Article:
The Tampa-area congresswoman was part of the 50th anniversary Vietnam War Commemoration event, which locally also included the placement of the Vietnam Traveling Memorial Wall on display this weekend at Hillsborough County’s Veterans Memorial Park.

The intensity and tragedy of that war were brought home to Americans again last month with the broadcast of “The Vietnam War,” the 18-hour PBS documentary by Ken Burns and Lynn Novick.

Castor said the series brought back her own memories as a youth about that war, saying, “Walter Cronkite‘s tone changed when we realized, ‘gosh our elected leaders have not been as straightforward as they should during that time.’ Kind of bursting that bubble of idealism …”

Historian and former director of the Florida Studies Program at USF – St. Petersburg Gary Mormino gave a brief recap of Tampa’s history with war, leading up to the social tumult of the 1960s when the war was at its peak.

The 70-year-old academic was in college during that period, and he said there wasn’t a single day then when he didn’t think of Vietnam.

He said the military draft held at that time was unfair and that if the country were ever to employ such a draft in the future, it can’t allow the same type of deferments that allowed many Americans to get out of serving at that time.  Students enrolled in college then could receive draft deferments each year they were in school.

Married men of draft age also could get deferments and were totally out of the draft if they had children.

“Most of my college professors were World War II vets,” he recounted. “Almost none of my colleagues were Vietnam vets.”

Mormino trained “war dogs” for the Vietnam War.

“I’d like to think that one of those dogs to sniff our landmines maybe saved someone in this audience,” he said before thanking the soldiers for their service.

Colonel Troy Pananon, vice wing commander 5th Mobility Wing, MacDill Air Force Base, is a veteran of Operation Desert Storm in Iraq. That war was wrapped up within 100 days and was highly popular in the U.S., as it achieved its mission of moving Saddam Hussein and his Iraqi troops out of Kuwait. It was the country’s first major military action since Vietnam ended in the mid-1970s, and led many analysts to say it ended the “Post-Vietnam Syndrome” that the county and military had been under.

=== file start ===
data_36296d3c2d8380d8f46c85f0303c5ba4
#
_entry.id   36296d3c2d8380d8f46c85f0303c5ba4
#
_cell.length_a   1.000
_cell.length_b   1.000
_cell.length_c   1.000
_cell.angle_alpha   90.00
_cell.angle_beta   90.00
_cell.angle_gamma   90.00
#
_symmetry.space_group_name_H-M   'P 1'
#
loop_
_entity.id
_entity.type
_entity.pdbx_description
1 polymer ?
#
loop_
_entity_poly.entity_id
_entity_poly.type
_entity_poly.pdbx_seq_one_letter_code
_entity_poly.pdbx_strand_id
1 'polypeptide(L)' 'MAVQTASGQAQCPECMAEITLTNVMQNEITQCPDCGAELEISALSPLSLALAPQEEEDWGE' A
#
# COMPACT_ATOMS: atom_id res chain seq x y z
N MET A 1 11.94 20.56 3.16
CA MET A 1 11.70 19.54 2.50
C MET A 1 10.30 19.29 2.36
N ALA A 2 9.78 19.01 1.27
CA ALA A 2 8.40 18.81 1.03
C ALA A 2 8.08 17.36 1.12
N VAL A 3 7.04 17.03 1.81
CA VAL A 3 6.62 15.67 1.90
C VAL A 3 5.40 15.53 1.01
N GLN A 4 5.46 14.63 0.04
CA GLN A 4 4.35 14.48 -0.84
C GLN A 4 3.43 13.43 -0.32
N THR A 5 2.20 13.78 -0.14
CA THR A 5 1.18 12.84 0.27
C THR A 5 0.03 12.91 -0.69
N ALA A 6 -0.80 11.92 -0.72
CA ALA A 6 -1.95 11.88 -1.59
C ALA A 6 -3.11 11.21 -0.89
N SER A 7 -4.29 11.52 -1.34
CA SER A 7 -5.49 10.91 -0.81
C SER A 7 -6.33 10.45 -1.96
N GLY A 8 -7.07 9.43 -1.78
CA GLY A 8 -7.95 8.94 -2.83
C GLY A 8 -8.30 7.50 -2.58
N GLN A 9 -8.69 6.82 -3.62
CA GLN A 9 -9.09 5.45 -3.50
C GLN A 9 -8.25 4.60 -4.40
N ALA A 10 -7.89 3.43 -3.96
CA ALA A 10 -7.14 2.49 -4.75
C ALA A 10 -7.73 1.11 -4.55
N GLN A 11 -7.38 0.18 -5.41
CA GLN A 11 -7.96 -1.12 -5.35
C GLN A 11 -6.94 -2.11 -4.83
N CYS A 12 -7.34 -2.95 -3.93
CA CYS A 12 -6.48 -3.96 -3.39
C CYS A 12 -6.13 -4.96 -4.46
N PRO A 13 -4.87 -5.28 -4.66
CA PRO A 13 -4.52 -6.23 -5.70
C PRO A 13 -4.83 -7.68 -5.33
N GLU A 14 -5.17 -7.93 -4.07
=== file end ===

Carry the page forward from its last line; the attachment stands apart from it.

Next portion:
Pananon said he and his fellow soldiers received a “hero’s welcome.”

“I think America learned a hard lesson,” he said in contrast to the welcome that Vietnam vets received in America following that war.

The event was moderated by WFLA TV’s Leslee Lacey, a military veteran herself who served in Operation Iraqi Freedom. Lacey got extremely emotional early on in the proceedings, talking about how divided America was during that time.

“It was a difficult war. It was a misunderstood war,” she said, before breaking down and stopping for several moments.

“There’s no choice for a military member except to follow orders, and Americans who didn’t understand that, I believe understand that now,” she said, adding that most Americans believe it’s of “vital importance” to support veterans.

“Especially you. And if we didn’t do it right back then, we’re going to do it now, and we’ll continue to do it throughout American history,” Lacey added.

Castor said what stood out more than anything from the PBS documentary was the patriotism and love of country from so many Americans.

“The bravery of all of you shone through,” she told a crowd of Vietnam veterans and their friends and family on Monday morning.

Castor said every day was Veterans Day in her local congressional office in west Tampa. “If you have the need for a VA claim or appeal, please do not be shy about it,” adding that her office recovered more than $700,000 in benefits owed to veterans in her district.

“That’s the least we can do for your service,” she said.

Kathy Castor pushes bills to help with student loan debt

While Washington is filled with talk about cutting taxes and possibly health care benefits, Tampa Representative Kathy Castor sat down with current and former students from the University of South Florida (USF) and the University of Tampa (UT) at the Attic in downtown Tampa on Wednesday to ask them about two of her potential proposals regarding student loan debt, which continues drag the economy.

Having attended college in the 1980s, Castor said there are students with a lot more debt in 2017, with Pell Grants not keeping pace with inflation, rising tuition costs, and the attendant costs of paying for textbooks, transportation and a higher cost of living.

The average student for UT grads is approximately $31,000. At USF it’s $22,000.

Castor is co-sponsoring two bills to address the issue. The first and most pressing legislation looks to reestablish funding for the Federal Perkins Loan, after Congress failed to reauthorize the program at the end of September. About 2.7 million students in the U.S. received the Perkins Loan, which was subsidized by the students, who paid for it at a 5 percent interest rate.